Title page for ETD etd-05122004-205454

Type of Document Master's Thesis
Author Esson, Patrice L.
URN etd-05122004-205454
Title Consequences of Work-Family Conflict: Testing a New Model of Work-Related, Non-Work-Related and Sress-Related Outcomes
Degree Master of Science
Department Psychology
Advisory Committee
Advisor Name Title
Donovan, John J. Committee Chair
Foti, Roseanne J. Committee Member
Hauenstein, Neil M. A. Committee Member
  • Job Stress
  • Job Satisfaction
  • Job Performance
  • Intention to Quit
  • Work-family Conflict
  • Burnout
Date of Defense 2004-05-05
Availability unrestricted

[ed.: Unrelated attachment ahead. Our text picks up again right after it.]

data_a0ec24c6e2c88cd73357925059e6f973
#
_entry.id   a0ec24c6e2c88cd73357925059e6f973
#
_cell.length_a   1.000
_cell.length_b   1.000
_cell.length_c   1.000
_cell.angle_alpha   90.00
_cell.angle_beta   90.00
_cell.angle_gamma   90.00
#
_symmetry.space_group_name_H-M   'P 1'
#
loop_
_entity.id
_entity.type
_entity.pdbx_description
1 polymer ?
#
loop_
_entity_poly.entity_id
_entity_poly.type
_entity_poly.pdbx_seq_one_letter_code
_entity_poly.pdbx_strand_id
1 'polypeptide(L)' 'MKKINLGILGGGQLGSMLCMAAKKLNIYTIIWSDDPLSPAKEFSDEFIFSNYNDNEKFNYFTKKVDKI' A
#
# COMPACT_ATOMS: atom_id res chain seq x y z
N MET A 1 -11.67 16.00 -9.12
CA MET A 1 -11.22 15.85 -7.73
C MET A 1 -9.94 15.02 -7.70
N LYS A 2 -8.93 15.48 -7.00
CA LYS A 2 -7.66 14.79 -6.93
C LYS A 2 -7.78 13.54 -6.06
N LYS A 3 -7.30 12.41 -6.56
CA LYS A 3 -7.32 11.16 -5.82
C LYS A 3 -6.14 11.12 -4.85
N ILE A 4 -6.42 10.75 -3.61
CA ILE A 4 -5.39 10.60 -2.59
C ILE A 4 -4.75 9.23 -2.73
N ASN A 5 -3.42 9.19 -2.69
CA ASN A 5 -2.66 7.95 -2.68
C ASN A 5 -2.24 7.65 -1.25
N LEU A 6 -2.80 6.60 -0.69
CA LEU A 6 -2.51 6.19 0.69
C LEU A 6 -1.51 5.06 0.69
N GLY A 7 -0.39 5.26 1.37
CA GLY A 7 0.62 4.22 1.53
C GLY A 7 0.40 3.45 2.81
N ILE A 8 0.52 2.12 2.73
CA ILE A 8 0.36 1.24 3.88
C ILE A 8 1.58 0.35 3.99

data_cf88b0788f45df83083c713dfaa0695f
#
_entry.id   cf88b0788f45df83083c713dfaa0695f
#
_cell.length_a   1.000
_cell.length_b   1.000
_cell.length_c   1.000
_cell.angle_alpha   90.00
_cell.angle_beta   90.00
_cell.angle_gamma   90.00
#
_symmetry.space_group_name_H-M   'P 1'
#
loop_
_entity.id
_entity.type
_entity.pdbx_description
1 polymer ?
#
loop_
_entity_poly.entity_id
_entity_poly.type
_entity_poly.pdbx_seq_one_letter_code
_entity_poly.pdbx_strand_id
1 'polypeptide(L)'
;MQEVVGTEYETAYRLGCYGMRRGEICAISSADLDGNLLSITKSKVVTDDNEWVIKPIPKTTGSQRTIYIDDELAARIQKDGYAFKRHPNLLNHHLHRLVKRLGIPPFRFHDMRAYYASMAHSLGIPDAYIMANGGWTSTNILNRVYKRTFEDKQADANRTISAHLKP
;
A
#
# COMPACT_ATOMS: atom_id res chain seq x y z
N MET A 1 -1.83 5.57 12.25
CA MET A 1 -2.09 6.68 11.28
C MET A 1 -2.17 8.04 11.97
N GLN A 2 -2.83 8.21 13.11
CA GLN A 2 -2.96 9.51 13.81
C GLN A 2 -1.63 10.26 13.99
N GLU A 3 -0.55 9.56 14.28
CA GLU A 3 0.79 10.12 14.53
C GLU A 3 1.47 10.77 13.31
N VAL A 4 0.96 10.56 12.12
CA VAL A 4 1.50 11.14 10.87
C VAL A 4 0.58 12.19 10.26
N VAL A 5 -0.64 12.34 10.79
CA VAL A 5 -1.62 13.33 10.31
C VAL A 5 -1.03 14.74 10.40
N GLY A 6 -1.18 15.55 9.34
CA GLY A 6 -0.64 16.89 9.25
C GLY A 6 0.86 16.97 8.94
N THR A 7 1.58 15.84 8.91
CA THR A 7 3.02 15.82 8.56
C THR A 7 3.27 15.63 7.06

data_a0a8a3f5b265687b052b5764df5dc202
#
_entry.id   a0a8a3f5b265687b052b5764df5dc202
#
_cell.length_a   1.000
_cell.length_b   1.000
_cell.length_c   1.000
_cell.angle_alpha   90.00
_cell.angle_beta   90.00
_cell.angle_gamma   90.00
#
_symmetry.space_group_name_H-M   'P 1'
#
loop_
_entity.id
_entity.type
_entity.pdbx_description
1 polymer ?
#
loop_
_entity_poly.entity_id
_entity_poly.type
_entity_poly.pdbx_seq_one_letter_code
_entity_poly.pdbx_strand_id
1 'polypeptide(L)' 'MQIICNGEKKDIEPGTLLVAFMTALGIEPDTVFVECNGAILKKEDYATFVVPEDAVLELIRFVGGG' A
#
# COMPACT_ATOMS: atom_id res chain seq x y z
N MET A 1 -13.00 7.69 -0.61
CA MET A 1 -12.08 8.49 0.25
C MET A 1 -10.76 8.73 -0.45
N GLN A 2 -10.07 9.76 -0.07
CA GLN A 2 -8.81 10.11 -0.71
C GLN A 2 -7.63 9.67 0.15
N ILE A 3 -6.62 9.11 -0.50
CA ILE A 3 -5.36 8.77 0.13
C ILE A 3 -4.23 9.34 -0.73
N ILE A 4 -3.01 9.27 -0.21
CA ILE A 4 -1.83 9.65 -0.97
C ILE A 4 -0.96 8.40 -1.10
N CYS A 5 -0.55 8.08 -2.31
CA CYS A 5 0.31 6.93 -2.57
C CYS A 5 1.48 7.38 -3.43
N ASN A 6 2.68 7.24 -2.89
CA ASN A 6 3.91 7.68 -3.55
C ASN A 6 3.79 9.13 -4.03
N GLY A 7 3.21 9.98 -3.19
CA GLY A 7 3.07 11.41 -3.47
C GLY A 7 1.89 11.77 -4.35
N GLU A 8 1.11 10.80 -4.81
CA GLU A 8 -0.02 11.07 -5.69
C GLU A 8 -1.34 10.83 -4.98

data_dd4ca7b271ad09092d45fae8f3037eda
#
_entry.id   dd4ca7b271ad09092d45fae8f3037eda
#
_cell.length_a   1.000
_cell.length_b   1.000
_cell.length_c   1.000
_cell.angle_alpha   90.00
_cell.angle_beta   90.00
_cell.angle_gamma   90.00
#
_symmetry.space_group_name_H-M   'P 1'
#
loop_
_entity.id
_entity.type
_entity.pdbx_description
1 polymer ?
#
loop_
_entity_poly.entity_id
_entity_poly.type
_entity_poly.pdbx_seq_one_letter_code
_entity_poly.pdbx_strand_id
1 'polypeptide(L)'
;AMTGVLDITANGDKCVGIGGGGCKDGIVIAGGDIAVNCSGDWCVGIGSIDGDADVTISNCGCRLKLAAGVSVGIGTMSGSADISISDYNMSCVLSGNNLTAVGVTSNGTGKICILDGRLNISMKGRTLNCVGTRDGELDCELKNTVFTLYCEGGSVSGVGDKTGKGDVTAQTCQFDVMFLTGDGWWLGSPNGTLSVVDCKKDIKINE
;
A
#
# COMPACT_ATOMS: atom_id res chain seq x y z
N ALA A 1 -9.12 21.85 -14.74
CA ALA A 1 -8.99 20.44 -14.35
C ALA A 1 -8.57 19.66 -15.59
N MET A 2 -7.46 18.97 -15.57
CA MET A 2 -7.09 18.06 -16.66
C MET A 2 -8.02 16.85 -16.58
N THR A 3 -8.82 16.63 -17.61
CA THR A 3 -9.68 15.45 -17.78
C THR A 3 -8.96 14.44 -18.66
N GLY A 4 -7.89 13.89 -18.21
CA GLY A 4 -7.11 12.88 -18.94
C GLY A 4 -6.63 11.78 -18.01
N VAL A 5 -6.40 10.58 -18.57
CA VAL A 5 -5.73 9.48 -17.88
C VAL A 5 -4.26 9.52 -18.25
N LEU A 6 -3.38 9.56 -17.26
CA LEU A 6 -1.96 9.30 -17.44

With the demographic layout of the workplace changing constantly, as more women enter the workforce, and as new organizational hiring practices lead to more diversity in the work environment, both researchers and employers have become increasingly interested in understanding the consequences of work-family conflict. Work-family conflict affects the individuals suffering from it, their families, and their employers. Thus, it is important to have a robust and comprehensive causal model that explains how these consequences arise so as to help all parties involved to prevent these consequences. The purpose of the present study was to test a comprehensive model of work-family conflict by examining the work, non-work and stress related consequences of work-family conflict using a sample of 181 Jamaican High School teachers. The results indicated that all hypothesized correlations but one were significant and in the direction predicted. However, the proposed model did not demonstrate good fit with the data. Post hoc revisions to the original model provided support for some of the initial hypotheses, thereby suggesting that work family conflict did predict job and life stress, among others. Overall, these findings indicate that work-family conflict results in work, non-work and stress related consequences that are evidenced in a complicated network of direct and indirect relationships. The results suggest that the consequences of work-family conflict may be best reduced by making attempts to prevent or eliminate a consequence that occurs early in the chain. A discussion of these and other implications are presented, and suggestions made for future research.
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